Illustration - Pranav Vashisht
It happened quite often that wherever I may be, I would find my mind far away from my
surroundings and the sound of my guitar would fill my ears – the very tune I would have played
the previous night- all six strings vibrating together, reverberating in my mind, entering me
through the tips of my fingers, instead of my ears. Indeed, my life had made me dance on several
tunes, till I learnt to take control of the music, and play the one I liked.
As a child I had often been compared – compared to all the children of my age, some even
younger than me, in fact all those who were ever known to those who knew me. In our joint
family, the merit of the children would often become a topic of boast for the parents or to insult
other parents in the house. Being the eldest child in the house, and lazy, and not bright enough,
and somewhat “paralyzed in my mind” (as once my aunt called me), my grandmother soon began
to pity me instead of reproving me. But her pity stung worse than insult; it was a pity felt for those
one knows can never help or support themselves.
My class X result came out and what I had feared became reality. I managed to get just enough
marks to get admission in science stream. If only I could get a few less marks, my world could
have been different. Protest was out of question, my father’s sister’s sons had studied science,
one was then studying dentistry, other engineering. I could have done nothing different without
sinking my parent’s pride and dignity.
I had severe difficulty in making friends. Whoever I turned to appeared like a competitor and I had
to struggle to beat them or sometimes to equal them. It was around this time that I read about a
musician, who being very shy and introvert had picked up guitar to be his companion. I started to
fancy a similar life. I wasn’t a total stranger to guitar. I had played it as a child, when I was around
10. It was mere beginning – a short tryst with the strings, simply to fill my little innocent world with
delightful music. Now it meant something else for me, something I had to learn to survive on. It
was then that I bought a guitar, gave it my own name and a part of my identity too.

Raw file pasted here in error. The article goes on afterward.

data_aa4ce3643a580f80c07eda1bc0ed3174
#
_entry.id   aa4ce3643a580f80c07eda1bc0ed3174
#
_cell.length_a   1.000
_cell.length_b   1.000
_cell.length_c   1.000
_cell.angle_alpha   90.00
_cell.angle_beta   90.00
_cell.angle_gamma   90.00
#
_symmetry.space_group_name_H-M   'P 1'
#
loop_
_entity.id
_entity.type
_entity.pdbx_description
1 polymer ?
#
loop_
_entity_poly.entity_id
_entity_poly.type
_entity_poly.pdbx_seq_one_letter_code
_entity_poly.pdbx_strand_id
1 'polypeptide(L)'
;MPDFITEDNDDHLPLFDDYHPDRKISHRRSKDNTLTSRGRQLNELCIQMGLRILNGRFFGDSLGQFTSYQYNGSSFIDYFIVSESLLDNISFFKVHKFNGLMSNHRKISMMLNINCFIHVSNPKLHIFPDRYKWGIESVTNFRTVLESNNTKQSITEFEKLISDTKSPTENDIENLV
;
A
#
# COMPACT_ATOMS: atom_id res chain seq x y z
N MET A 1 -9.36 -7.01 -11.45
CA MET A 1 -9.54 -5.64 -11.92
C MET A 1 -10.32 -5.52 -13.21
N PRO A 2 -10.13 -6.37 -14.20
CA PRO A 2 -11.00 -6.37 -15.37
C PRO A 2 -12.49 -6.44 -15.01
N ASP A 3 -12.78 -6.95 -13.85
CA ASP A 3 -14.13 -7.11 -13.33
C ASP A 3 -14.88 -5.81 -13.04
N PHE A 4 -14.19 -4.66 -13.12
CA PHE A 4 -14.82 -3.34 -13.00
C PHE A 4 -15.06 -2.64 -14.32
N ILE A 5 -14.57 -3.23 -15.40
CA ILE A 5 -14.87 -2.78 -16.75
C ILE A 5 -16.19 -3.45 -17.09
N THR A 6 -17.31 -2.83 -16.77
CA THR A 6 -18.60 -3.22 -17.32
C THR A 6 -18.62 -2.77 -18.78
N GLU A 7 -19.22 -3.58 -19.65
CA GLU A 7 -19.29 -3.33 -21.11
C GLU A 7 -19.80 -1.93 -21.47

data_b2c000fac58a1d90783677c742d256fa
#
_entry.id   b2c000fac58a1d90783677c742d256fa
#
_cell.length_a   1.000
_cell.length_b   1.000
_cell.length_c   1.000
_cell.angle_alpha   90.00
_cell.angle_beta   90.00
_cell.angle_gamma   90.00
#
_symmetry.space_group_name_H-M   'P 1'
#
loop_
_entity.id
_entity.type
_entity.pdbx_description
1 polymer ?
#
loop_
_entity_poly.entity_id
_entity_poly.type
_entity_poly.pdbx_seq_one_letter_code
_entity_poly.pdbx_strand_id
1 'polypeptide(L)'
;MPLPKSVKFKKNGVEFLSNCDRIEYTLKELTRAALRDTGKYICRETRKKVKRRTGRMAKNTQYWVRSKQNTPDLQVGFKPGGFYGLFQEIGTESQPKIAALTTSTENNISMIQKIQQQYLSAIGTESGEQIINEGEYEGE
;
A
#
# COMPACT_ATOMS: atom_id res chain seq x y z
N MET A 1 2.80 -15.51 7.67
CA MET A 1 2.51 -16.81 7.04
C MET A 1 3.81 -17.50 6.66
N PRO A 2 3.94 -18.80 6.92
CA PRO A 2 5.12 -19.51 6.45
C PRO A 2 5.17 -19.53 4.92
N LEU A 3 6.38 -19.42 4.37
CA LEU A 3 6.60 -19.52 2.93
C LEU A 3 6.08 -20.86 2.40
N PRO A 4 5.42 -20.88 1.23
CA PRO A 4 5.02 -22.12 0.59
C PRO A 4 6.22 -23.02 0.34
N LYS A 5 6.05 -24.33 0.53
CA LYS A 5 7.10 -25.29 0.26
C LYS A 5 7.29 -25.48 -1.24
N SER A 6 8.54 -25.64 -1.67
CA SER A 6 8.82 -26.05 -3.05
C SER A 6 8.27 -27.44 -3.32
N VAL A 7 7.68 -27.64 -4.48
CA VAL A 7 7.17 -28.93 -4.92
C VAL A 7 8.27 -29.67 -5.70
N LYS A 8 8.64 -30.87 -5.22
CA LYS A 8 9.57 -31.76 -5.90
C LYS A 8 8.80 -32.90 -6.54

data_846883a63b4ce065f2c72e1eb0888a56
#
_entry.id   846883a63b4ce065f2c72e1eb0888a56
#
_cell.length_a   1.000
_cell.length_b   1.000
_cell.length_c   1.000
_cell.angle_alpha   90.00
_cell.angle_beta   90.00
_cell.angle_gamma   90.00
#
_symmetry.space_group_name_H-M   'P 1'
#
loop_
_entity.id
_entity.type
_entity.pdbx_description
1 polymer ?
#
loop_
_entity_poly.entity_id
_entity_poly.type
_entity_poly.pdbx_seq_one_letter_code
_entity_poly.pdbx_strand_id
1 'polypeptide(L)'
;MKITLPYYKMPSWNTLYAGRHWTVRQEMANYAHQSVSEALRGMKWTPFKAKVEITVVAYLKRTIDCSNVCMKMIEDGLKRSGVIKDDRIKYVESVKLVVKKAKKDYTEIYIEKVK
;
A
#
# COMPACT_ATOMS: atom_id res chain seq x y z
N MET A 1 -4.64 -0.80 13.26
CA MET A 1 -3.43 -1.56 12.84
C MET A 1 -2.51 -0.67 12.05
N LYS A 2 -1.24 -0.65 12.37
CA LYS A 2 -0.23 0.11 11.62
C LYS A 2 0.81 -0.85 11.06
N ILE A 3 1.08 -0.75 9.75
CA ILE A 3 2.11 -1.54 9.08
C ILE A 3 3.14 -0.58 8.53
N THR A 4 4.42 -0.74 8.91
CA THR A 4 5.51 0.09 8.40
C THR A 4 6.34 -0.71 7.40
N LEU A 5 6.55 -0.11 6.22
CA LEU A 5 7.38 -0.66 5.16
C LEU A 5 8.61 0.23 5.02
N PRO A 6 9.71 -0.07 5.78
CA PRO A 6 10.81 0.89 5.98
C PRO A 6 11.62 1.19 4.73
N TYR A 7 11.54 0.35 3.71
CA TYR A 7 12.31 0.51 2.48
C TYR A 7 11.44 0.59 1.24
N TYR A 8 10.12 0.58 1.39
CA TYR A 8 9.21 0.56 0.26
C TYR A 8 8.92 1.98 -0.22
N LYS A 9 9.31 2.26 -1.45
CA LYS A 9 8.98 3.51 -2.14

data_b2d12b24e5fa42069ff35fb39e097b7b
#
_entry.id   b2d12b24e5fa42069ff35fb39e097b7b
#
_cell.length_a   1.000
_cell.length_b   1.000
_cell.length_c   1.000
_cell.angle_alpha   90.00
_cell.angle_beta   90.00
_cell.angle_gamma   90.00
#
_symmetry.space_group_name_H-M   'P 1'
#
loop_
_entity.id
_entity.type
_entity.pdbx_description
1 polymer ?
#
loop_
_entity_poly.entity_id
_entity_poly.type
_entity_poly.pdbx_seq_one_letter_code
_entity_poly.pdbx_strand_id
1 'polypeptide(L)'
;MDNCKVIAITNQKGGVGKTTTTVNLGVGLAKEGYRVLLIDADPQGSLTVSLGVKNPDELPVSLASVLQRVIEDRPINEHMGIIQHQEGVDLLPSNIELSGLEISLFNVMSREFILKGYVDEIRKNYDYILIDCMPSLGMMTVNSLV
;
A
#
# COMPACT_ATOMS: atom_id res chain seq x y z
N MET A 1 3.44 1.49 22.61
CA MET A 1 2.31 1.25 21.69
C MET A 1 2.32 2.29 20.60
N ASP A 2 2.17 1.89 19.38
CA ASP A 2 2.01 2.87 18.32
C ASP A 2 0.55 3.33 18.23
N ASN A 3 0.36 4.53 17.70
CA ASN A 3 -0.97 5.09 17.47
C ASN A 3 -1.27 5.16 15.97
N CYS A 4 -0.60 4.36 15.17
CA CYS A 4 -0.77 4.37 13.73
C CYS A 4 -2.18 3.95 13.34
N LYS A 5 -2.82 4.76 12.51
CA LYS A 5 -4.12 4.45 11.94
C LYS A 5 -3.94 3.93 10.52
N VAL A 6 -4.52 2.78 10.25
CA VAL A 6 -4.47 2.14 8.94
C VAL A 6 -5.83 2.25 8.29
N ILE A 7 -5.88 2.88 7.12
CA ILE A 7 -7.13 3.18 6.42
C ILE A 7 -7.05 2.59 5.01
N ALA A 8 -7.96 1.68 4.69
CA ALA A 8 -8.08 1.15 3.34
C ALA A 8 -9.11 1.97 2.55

My parents got me to join coaching classes to prepare for entrance tests for B.Tech and tuitions
for Board examinations. My day would begin early in the morning and end late at night, around
10 pm when my home tutor would leave. I had reduced words spoken by me to bare minimum
– slowly my guitar became my voice. I would strum the strings with all my might, making them
writhe in my pain, while everybody in the house would fall asleep after cursing me for making
noise. But for me, the night was the only time when I seemed to have some control over my
I did badly in my entrance test, and it was expected. So my father had already laid provisions for
me. He got me into a private engineering college in Delhi. The night before leaving for Delhi, I
sat down to play my guitar; the fragile lowest string got broken with a stunning sound. It took me
time to recover and understand what had happened as I was lost in the link that was about to be
broken, my delicate link to my hometown – for which I had harboured an affection deep beneath
the layers of hatred I felt for the society I belonged to.
My life changed drastically and yet very smoothly, like the most natural consequence of coming
to Delhi. Sometimes, I could, like a passive observer, see myself undergoing changes. In the
absence of the heavy presence of my parents and my relatives, I tried to forge a new identity for
myself. I wanted to again feel important, responsible, to be somebody’s leaning staff, and hence
earn some dignity.
And then I fell in love. The girl was the most clear-eyed and charming person I had ever seen.
She rarely took part in classroom politics and seemed to get along well with everybody. Though
my classmates had declared me a loner, she took interest in me, and more than me, in my guitar
that I often carried with me to my college. But my guitar and I were one, when she would caress
my guitar I would feel – loved. Of late a feeling that some or the other harm would befall me
anytime was following me every moment, but by extending my protective cover over her, I felt
secure and equipped to handle danger.
I suddenly seemed to know what I wanted in my life to make it complete – my guitar, my girl and
my own self. I started to lay claim on her, started to ask her questions about what she did all day.
Even in college I began to keep account of all that she did; I had a mental list of all the people she
knew and talked to, and also the nature of relationship she shared with them. I would also lovingly
chastise her if she ever went anywhere without telling me about it and I found it impossible to find
out the same by myself.
She began to withdraw from me; I followed her with more perseverance. The more she ignored
me, the more I rebuked her and stuck to her. She was my responsibility, and slowly everyone